H.R. 5543 (110th): Women’s Retirement Security Act of 2008

Introduced:
Mar 06, 2008 (110th Congress, 2007–2009)
Status:
Died (Referred to Committee)
Sponsor
Thomas “Tom” Allen
Representative for Maine's 1st congressional district
Party
Democrat
Text
Read Text »
Last Updated
Mar 06, 2008
Length
126 pages
Related Bills
S. 1288 (Related)
Women’s Retirement Security Act of 2007

Referred to Committee
Last Action: May 03, 2007

 
Status

This bill was introduced on March 6, 2008, in a previous session of Congress, but was not enacted.

Progress
Introduced Mar 06, 2008
Referred to Committee Mar 06, 2008
 
Full Title

To amend the Internal Revenue Code of 1986 and the Employee Retirement Income Security Act of 1974 to increase the retirement security of women and small business owners, and for other purposes.

Summary

No summaries available.

Cosponsors
6 cosponsors (4D, 2R) (show)
Committees

House Education and the Workforce

House Ways and Means

The committee chair determines whether a bill will move past the committee stage.

 
Primary Source

THOMAS.gov (The Library of Congress)

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Notes

H.R. stands for House of Representatives bill.

A bill must be passed by both the House and Senate in identical form and then be signed by the president to become law.

The bill’s title was written by its sponsor.

GovTrack’s Bill Summary

We don’t have a summary available yet.

Library of Congress Summary

The summary below was written by the Congressional Research Service, which is a nonpartisan division of the Library of Congress.


3/6/2008--Introduced.
Women's Retirement Security Act of 2008 - Amends the Internal Revenue Code to:
(1) require certain small employers who do not provide retirement plans for their employees to allow eligible employees to participate in a payroll deposit individual retirement account arrangement (automatic IRA);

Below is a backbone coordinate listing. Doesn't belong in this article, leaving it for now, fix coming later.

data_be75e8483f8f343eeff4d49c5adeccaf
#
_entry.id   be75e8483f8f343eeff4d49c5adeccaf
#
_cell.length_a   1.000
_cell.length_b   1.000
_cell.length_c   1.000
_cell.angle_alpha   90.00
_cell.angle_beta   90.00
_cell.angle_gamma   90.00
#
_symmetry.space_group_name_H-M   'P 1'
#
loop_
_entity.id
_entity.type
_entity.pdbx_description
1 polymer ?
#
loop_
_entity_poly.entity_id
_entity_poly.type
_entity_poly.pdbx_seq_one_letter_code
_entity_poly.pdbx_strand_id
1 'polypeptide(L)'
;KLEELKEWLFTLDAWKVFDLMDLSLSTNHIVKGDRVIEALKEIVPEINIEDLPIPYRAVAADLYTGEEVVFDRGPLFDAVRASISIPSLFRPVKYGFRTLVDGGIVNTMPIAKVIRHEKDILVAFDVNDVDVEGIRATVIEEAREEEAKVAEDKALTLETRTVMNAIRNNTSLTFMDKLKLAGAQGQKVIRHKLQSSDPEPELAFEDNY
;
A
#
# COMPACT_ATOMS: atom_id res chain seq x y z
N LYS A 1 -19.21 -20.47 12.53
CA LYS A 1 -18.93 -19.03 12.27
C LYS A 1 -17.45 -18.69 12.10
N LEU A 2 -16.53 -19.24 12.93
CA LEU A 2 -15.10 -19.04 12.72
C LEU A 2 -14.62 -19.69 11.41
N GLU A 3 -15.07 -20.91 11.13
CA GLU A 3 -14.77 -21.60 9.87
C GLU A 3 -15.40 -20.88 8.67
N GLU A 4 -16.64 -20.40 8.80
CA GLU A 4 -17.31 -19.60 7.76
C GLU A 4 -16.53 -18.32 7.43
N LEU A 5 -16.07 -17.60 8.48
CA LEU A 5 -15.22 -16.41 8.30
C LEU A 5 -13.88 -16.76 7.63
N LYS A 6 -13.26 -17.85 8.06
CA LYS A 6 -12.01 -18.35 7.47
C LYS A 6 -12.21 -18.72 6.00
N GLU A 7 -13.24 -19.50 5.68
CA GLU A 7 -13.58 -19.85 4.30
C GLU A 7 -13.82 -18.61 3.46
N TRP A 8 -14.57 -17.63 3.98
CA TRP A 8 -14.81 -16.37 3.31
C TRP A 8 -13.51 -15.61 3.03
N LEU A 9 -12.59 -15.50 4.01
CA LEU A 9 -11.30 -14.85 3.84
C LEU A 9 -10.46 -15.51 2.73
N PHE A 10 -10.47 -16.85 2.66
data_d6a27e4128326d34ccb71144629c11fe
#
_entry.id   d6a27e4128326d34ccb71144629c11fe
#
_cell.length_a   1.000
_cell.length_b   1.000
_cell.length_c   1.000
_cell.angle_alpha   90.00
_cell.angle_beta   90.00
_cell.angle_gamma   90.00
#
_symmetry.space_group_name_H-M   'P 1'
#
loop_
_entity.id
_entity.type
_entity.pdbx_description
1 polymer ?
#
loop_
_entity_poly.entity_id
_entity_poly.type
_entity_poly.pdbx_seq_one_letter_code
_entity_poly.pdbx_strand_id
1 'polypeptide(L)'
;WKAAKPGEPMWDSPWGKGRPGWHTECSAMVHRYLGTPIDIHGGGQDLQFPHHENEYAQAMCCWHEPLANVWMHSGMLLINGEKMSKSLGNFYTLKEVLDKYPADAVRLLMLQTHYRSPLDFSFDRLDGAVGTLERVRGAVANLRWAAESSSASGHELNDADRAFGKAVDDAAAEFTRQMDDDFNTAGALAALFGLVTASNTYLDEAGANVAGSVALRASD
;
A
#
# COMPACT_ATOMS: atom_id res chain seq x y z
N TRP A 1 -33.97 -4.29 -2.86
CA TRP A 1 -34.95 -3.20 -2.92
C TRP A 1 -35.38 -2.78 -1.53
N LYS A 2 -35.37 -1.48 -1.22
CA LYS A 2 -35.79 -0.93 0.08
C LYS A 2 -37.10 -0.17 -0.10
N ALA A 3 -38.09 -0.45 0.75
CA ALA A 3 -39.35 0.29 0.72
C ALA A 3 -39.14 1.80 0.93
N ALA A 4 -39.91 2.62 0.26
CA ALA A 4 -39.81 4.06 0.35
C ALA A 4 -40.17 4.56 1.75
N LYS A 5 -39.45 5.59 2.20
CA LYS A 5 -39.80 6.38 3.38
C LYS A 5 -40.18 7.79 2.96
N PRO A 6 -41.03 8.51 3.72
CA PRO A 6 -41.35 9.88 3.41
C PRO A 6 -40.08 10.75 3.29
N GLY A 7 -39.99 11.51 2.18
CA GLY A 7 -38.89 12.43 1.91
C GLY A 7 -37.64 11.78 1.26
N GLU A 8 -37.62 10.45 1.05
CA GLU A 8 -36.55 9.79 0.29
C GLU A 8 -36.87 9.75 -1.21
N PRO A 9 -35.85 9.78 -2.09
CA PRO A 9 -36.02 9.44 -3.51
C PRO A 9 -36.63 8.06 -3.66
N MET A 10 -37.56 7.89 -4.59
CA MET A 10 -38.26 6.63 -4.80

(2) expand eligibility for the tax credit for retirement savings contributions (saver's credit) and make such credit refundable;
(3) allow certain part-time employees to participate in qualified cash or deferred arrangements;
(4) allow the transfer of up to $500 of unused health plan benefits to qualified retirement plans;
(5) treat wage replacement income (e.g., disability pay or unemployment compensation) as earned income for purposes of IRA contribution limits;
(6) allow a limited tax exclusion for certain lifetime annuity payments and for qualified retirement planning services;
(7) allow certain small employers a tax credit for contributions to employee pension plans; and
(8) allow self-employed individuals to deduct pension plan contributions from their self-employment income.
Sets forth special rules for: (1) preservation of retirement plan assets distributed under a qualified domestic relations order; (2) eligibility of surviving and divorced spouses for benefits under the Railroad Retirement Act; and (3) military retired pay subject to court orders in domestic relations proceedings.
Authorizes the Secretary of the Treasury to make grants to qualified low-income taxpayer clinics to provide retirement savings counseling to low-income taxpayers.
Requires the Commissioner of Social Security to prepare a financial reference handbook and a retirement readiness checklist for distribution to social security recipients.
Amends the Internal Revenue Code to: (1) allow a tax deduction for long-term care insurance premiums; (2) allow a phased-in tax credit ($1,000 in 2008, increasing by $500 each year to $3,000 in 2012) for family caregivers of spouses and dependents who have long-term care needs; (3) apply certain consumer protection standards to long-term care insurance contracts; and (4) allow tax-free exchanges of such contracts.

House Republican Conference Summary

The summary below was written by the House Republican Conference, which is the caucus of Republicans in the House of Representatives.


No summary available.

House Democratic Caucus Summary

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